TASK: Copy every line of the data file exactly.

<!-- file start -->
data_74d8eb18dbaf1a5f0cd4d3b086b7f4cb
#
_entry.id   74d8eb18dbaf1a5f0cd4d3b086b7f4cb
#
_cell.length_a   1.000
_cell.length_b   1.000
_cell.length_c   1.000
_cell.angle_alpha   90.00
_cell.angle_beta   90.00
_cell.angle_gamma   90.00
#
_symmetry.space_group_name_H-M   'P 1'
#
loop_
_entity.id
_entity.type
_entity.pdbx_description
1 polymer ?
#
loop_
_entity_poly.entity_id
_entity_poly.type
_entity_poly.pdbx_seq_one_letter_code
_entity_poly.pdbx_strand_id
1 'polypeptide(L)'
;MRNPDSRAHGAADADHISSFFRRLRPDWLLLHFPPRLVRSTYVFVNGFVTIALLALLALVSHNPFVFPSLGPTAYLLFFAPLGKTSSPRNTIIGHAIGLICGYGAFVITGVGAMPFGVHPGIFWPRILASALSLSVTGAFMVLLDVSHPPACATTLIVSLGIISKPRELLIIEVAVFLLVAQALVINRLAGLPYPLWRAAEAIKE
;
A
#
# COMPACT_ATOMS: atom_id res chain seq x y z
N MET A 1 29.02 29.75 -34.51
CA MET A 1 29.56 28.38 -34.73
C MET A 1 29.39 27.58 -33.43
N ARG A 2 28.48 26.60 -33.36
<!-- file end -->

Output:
data_74d8eb18dbaf1a5f0cd4d3b086b7f4cb
#
_entry.id   74d8eb18dbaf1a5f0cd4d3b086b7f4cb
#
_cell.length_a   1.000
_cell.length_b   1.000
_cell.length_c   1.000
_cell.angle_alpha   90.00
_cell.angle_beta   90.00
_cell.angle_gamma   90.00
#
_symmetry.space_group_name_H-M   'P 1'
#
loop_
_entity.id
_entity.type
_entity.pdbx_description
1 polymer ?
#
loop_
_entity_poly.entity_id
_entity_poly.type
_entity_poly.pdbx_seq_one_letter_code
_entity_poly.pdbx_strand_id
1 'polypeptide(L)'
;MRNPDSRAHGAADADHISSFFRRLRPDWLLLHFPPRLVRSTYVFVNGFVTIALLALLALVSHNPFVFPSLGPTAYLLFFAPLGKTSSPRNTIIGHAIGLICGYGAFVITGVGAMPFGVHPGIFWPRILASALSLSVTGAFMVLLDVSHPPACATTLIVSLGIISKPRELLIIEVAVFLLVAQALVINRLAGLPYPLWRAAEAIKE
;
A
#
# COMPACT_ATOMS: atom_id res chain seq x y z
N MET A 1 29.02 29.75 -34.51
CA MET A 1 29.56 28.38 -34.73
C MET A 1 29.39 27.58 -33.43
N ARG A 2 28.48 26.60 -33.36